American Jews should invest in Israeli initiatives despite the political situation here, prominent progressive Jewish philanthropist Robert Price told The Jerusalem Post.
The 82-year-old also confided that he and his colleagues may have not invested enough in Jewish education, since many of his own descendants intermarried and don’t see themselves as part of the Jewish community.
“My perception is that young, secular Jewish people in the United States have become really distanced from Israel,” the mega-American businessman and philanthropist said during a recent visit to Israel. “I wanted them [young-secular Jews] to know that Jews who are progressive and believe in democracy and pluralism can have a place in advancing those causes in Israel.”
Robert, son of the late Sol Price, lives in San Diego, as do his three children. Sol, who died in 2009, was the founder of FedMart, Price Club (which merged into Costco) and PriceSmart, and was considered a pioneer of the “warehouse store” retail model. Robert Price and his wife, Allison, run The Price Philanthropies Foundation, which primarily funds nonprofits in San Diego County, with a focus on the City Heights neighborhood. They also established another small foundation that supports specific projects in Israel focusing on the Arab-Israeli community in east Jerusalem through the Jerusalem Foundation.
Making his voice heard
Price explained in the interview that he doesn’t normally talk to the press, but since the situation in Israel has been so sensitive and toxic because of the discourse surrounding the judicial reforms, he wanted to make his voice heard in the US among the Jewish community.
“Others can join” the investment in initiatives, because “I really believe that if young secular Jews are not given some idea of Israel as a special, democratic, pluralistic society, they are going to be further and further [away].”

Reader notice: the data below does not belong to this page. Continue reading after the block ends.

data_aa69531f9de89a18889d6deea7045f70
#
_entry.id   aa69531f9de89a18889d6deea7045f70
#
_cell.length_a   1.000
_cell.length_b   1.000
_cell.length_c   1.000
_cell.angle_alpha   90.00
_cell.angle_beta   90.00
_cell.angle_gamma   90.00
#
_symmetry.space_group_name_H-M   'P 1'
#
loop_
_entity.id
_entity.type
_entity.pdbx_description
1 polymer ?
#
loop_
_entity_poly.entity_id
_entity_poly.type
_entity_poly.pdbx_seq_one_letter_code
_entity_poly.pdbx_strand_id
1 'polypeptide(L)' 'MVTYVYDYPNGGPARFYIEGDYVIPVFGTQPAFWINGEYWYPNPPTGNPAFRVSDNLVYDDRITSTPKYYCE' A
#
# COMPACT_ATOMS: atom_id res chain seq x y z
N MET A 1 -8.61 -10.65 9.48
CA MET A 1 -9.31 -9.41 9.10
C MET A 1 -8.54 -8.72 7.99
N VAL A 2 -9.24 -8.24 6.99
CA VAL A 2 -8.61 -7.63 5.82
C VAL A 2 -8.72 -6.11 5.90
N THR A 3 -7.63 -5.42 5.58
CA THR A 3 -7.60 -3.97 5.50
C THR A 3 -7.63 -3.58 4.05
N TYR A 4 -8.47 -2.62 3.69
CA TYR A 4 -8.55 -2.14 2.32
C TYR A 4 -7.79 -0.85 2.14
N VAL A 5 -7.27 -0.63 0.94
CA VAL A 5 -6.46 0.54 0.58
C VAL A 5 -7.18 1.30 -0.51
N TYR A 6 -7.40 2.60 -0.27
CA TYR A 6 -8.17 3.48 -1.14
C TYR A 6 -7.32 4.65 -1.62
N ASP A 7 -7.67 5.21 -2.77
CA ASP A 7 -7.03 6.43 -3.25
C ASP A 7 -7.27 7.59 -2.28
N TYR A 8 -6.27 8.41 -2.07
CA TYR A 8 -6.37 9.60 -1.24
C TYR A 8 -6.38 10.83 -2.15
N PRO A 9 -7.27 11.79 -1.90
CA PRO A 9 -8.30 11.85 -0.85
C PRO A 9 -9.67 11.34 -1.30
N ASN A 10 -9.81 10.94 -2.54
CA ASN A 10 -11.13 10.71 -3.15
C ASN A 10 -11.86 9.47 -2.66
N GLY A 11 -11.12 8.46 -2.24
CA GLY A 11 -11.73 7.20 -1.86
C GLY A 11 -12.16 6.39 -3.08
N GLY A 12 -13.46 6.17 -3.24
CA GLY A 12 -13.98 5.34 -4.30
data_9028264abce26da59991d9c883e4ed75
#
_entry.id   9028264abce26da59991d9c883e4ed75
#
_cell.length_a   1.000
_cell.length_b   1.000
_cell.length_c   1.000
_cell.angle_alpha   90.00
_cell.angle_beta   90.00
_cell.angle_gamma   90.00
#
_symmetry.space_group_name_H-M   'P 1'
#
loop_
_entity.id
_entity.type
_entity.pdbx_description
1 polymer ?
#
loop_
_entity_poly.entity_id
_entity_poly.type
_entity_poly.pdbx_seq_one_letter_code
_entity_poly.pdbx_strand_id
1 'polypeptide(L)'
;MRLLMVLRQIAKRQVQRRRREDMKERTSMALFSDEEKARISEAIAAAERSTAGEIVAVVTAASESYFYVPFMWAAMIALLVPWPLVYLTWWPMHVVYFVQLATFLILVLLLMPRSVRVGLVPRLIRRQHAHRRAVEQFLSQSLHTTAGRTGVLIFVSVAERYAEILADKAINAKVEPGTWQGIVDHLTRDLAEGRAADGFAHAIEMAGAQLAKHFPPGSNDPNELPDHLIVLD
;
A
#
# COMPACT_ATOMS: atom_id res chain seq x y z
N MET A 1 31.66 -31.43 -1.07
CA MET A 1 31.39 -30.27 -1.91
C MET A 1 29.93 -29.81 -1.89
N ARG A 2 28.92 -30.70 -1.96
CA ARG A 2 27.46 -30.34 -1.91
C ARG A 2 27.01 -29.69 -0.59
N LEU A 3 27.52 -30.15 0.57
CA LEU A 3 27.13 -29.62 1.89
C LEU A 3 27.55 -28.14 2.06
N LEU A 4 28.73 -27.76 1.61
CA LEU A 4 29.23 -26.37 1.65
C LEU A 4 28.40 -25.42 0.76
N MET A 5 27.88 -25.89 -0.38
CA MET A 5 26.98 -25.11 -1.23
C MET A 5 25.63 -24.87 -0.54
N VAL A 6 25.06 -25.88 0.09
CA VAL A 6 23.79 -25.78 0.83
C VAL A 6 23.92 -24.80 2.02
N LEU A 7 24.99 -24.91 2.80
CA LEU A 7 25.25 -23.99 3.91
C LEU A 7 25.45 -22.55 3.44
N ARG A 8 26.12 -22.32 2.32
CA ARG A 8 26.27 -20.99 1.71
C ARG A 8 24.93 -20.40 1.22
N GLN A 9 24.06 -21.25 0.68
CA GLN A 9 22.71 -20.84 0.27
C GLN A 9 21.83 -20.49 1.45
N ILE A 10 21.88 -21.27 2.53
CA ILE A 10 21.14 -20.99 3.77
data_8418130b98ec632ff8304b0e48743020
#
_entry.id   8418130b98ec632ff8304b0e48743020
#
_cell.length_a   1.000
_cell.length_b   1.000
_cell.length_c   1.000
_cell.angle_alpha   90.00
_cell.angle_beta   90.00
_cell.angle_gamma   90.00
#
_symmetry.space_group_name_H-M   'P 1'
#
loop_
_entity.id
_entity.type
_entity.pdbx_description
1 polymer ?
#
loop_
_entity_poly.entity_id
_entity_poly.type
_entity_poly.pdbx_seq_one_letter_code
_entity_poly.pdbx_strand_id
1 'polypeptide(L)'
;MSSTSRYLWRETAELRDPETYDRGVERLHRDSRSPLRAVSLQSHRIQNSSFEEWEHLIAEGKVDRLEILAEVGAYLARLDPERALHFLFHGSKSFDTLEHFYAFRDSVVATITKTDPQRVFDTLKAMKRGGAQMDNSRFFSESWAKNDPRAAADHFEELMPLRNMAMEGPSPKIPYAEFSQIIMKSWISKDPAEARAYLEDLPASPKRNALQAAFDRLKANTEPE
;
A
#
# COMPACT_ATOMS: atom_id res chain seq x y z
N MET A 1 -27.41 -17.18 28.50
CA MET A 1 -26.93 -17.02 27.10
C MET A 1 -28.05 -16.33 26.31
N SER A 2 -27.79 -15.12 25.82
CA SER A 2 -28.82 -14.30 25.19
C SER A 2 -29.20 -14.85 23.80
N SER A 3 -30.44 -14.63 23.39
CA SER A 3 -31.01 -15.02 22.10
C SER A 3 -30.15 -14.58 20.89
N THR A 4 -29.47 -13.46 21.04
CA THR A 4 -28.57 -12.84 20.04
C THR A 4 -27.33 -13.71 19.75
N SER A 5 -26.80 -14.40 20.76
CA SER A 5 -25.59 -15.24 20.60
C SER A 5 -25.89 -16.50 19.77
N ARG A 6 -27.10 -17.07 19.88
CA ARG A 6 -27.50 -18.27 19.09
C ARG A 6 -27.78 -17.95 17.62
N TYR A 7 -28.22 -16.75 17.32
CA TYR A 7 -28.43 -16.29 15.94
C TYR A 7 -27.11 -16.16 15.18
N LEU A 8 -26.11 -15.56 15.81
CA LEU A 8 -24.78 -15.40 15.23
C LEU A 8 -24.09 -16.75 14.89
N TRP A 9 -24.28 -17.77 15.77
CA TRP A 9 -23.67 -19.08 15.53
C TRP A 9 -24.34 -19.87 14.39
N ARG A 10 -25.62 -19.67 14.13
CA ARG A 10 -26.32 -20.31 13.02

Price explained that the work they do through the Jerusalem Foundation is “to promote Arab causes and women’s causes,” and these are causes that progressive Jews can relate to.
For instance, “we just made a donation for the new sports center in [east Jerusalem’s] Beit Hanina of $600,000.... We also have a partnership with the Grinspoon Foundation and the Education Ministry, where we offer PJ Library books for free in Arabic for Arab children, as well as Jewish children. We’ve been investing about $400,000 annually on this beautiful initiative.”
He explained that his father “got involved with Tel Aviv University in 1995 and gave scholarships for Arabs to attend law school.”
Asked why he invests more in Arab-Israeli causes rather than Jewish causes, Price said that as he thinks about Israel’s future along with “my own values… of what makes Israel special for me is that it’s a moralistic society; Arabs are a part of this society. They haven’t been given equal treatment over the years and whatever we can do to promote some kind of advancement for Arabs, particularly the children and women, will be good for Israel.”
Commitment and loyalty to Israel
Asked if he heard any of his fellow Jewish-American philanthropists considering stopping funds for Israel because of the judicial reforms, he said he hasn’t heard that type of rhetoric.